The Scrap Man was real---
    As real as a peanut butter and jelly sandwich.
    As real as my horses.
    'Course Samantha says my horses aren't real.  Sometimes I hate being her brother.  Just because she's two years older than me, so she thinks she knows everything.  That's what started the whole thing.
    See, we were in this room at the Metropolitan Museum of Art, resting.  I was there on vacation with my family, "seeing the sights."  as Dad calls it.
    I was telling Mom and Dad all about my horses.  I mean Samantha didn't even need to listen if she didn't want to.  She could have gone off and looked at pictures or something.
    But first I suppose I got to explain to you about my horses.
    I had these horses once.  At least I think I did.  I have pictures of them in my mind,  like memories.  In one picture I am whizzing through the countryside on a train and I look out in the fields and there are all these pretty horses of every color you can imagine, blue and red and yellow and green. They are racing around the fields in groups, like leaves being blown by the wind.  Another time they are in a ring, like at a circus.  They are dancing around in circles.  Then   sometimes I am with them,  leading them wherever I want.  I don't even have to have reins on them. They just follow the sound of my voice. 
    So I am telling Mom and Dad about my horses when Samantha butts in and says "Sure, sure, all these horses are going to do whatever you say," and she has her head tilted to one side like she does when she is being snotty or making fun of me. 
    "Well," I say, "they do. They do whatever I say.  What do you know about it?"
    "I know there aren't really any horses that are red or green or blue," she says.  "Horses aren't those colors, are they Dad."
    "Well, I don't know," says Dad.  "But I think maybe we have rested enough."
    "I'm still tired," I say.  "Why don't you let me stay here while you look some more."  I really am tired.  But also I don't like being with Samantha when she's that way.  I mean sometimes she's nice, but not when she thinks I don't know anything.
    Well, Mom and Dad talk it over.  Mom says I don't have this thing she calls "judgment".  She says thats why I'm always getting into trouble.  But Dad says what can I possibly do just sitting in this room in the museum.  So they decide I can be there by myself for a little while.   
    "You have your books in your pack," Mom says.  "So I guess you won't get bored."
    "We'll be back in one half hour," Dad says. 
    So when they're gone I look around the room and see this man sitting on a bench near me.  He's an old black man.  He has on this plaid coat that's way too big for him, and he looks kind of scruffy, like he doesn't have much money.  I think maybe he's a homeless man, but I'm not sure.  See we're from Bethany, Indiana, and we don't have homeless people right in Bethany.  So I'm not sure what a homeless man might look like.  I'm not sure what you say to one either.  So I look at him and I say "You want my sandwich?"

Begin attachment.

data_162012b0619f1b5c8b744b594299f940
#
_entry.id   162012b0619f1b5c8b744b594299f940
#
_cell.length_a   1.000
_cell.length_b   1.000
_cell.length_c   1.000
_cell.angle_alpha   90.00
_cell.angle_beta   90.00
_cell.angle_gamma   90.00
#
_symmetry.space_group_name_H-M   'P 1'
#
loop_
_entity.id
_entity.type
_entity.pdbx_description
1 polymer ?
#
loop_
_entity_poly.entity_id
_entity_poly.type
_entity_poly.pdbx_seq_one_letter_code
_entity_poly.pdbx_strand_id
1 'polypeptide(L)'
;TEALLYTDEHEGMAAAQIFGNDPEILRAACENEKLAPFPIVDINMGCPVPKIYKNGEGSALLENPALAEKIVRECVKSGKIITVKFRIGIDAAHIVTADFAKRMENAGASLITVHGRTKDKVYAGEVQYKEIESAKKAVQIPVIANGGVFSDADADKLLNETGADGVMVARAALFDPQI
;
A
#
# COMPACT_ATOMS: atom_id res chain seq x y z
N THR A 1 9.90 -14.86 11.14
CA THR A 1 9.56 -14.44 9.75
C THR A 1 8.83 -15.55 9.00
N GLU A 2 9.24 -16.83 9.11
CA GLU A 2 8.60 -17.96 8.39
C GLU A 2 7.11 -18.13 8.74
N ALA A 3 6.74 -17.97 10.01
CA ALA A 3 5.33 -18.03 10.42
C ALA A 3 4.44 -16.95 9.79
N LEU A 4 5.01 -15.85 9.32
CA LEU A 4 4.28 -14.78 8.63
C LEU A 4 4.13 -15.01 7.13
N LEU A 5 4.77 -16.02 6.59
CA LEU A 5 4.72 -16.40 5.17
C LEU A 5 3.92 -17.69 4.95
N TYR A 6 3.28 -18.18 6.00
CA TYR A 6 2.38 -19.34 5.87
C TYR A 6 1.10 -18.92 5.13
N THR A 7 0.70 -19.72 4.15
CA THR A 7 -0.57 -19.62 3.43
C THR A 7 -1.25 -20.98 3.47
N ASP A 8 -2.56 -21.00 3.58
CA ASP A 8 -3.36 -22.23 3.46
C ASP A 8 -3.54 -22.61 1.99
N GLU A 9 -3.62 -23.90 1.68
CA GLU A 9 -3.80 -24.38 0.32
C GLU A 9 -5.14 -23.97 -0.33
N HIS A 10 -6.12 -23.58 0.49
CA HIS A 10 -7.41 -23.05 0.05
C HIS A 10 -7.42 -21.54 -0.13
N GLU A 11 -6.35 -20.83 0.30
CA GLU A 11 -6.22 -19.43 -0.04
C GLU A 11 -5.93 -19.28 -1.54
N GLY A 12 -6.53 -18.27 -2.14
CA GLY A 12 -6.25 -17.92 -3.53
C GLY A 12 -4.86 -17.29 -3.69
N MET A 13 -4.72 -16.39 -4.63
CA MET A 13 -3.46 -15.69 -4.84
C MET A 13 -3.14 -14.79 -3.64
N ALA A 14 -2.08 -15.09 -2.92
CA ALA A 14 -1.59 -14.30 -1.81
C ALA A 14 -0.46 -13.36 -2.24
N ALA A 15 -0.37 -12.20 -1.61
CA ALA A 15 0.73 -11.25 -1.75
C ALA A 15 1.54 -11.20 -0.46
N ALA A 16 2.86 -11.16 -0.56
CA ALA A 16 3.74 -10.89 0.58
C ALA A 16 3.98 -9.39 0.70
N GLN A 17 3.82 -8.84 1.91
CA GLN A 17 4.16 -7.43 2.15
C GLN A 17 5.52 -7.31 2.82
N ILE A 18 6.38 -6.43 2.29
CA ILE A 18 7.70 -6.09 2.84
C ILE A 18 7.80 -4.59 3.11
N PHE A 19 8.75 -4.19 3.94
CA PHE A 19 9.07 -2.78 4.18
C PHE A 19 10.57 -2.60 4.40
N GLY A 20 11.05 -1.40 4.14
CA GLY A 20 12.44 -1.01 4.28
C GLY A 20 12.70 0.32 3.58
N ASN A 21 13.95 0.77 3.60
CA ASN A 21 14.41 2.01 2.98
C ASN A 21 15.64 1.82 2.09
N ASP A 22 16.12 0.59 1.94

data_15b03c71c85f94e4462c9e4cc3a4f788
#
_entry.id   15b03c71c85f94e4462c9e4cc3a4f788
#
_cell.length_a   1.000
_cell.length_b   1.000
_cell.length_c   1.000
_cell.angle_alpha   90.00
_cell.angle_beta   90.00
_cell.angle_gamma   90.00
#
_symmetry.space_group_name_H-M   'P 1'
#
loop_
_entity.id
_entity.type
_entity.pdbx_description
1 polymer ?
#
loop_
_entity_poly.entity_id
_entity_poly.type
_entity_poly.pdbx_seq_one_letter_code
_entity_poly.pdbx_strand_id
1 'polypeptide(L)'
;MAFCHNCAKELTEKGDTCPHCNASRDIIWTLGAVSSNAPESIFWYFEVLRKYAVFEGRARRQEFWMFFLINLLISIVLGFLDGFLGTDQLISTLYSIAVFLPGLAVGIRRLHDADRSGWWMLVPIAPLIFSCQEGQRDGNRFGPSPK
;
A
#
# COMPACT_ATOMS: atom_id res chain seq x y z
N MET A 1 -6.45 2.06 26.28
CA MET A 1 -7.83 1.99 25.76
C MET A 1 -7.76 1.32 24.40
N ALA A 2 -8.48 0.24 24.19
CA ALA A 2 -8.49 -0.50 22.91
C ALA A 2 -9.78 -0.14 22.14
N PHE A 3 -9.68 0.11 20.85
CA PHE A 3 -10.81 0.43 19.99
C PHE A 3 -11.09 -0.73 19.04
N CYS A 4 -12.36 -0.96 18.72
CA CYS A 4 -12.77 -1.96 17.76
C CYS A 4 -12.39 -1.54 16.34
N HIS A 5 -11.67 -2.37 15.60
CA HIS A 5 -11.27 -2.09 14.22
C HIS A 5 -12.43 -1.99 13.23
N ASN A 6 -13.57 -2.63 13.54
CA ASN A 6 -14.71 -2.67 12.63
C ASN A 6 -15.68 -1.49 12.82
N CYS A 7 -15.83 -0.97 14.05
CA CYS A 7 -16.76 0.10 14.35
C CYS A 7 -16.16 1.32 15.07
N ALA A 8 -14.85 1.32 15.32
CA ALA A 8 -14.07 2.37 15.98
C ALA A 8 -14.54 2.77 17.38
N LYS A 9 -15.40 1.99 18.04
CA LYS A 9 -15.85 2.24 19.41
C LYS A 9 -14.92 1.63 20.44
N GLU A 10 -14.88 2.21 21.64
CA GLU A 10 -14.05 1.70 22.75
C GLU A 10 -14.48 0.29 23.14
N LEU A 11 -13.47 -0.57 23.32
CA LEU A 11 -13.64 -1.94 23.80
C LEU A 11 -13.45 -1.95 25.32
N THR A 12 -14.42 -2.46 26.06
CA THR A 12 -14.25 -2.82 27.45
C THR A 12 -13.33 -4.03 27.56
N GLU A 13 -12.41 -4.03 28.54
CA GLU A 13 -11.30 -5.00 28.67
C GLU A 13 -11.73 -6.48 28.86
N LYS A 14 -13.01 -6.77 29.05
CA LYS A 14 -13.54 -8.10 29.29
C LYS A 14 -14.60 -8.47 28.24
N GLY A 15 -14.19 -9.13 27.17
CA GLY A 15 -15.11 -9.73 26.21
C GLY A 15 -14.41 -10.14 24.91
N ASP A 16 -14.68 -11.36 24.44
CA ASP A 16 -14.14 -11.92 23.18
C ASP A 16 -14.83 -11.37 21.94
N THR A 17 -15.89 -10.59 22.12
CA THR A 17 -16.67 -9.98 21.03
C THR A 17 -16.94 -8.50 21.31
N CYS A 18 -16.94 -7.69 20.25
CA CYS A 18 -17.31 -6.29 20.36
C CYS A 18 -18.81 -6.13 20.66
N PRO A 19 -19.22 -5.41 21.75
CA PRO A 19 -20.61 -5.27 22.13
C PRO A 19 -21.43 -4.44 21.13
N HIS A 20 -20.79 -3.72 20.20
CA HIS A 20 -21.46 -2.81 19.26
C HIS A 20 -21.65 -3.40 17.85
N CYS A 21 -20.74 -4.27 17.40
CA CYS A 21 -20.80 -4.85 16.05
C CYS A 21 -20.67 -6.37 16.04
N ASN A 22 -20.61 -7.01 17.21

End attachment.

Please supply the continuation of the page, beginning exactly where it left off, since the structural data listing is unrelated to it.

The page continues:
"What kind is it?" he asks.
    "Peanut butter and jelly."
    "O.K." he says.      
    I dig into my pack where my lunch is and take out the sandwich.  He eats it all in about one minute and then says, "you got anything to drink"
    "Sure," I say, and I dig out my chocolate milk and give that to him too.
    When he finishes drinking it he says, "Thank you."
    "I've got horses," I say.
    "Course you do," he says.  I'm sort of surprised cause he sounds like he means it. 
    "You got horses too?" I ask.
    "Sure," he says.  "I got lots of horses.  Tell me about your horses."
    So I explain all about my horses, just like I told you about them.  He listens like he really is interested. 
    "My sister doesn't think my horses are real," I tell him. 
    "That's because she only looks with her eyes," he says.
    "What do you mean?" I ask.
    "Your kind of horses you got to see with your heart," he says.
    I thought about this a while and then asked, "So are they real or not?"
    "There's different kinds of real," he says. 
    I reckon I look kind of puzzled cause he thinks for a minute, and then says, "Look here.  You come with me.  I got something to show you."
    I follow him this way and that through the museum till we come to a room where there are some pictures of horses.  They were red and blue and green and every which color just like mine. 
    "Those your horses?" he asks.
    "I figure this Mr. Marc who did these pictures saw the same horses you did," he says. 
    I nod,  There is no denying it. 
    "Let's us make a picture of them," he says.
    "How can we do that?"
    Well, he pulls all these scraps of colored paper out of one pocket and a tube of Elmer's Glue out of the other.  "I make pictures out of paper sometimes," he says.  "I'll show you how."  He takes the map of the art museum I have with me and glues little pieces of paper he tears up to it until little by little this picture appears.  There I am in the middle of four horses, a red one, a blue one, a yellow one, and a green one.  Its beautiful. 
    He gives me the picture and says, "we got to get back now."  
    On the way back to the room where I will meet my family he tells me that one day he and I will own a ranch together, and that it will have horses of every color.  And he tells me we will ride our horses out on camping trips, and sleep under the stars and tell stories of far away times and places. 
      Then we come to the door of the room where my family left me. "Do you think that ranch will ever be real?" I ask.
    "There's all kinds of real, Cowboy" he says.  "We already learned that." Then he turns and walks away.  
    Before long I see my family coming. 
    I run up to Samantha.  "Somebody told me my horses are real," I said.  "and he's older than you by a long shot."
    And, of course, I have my picture to prove it.

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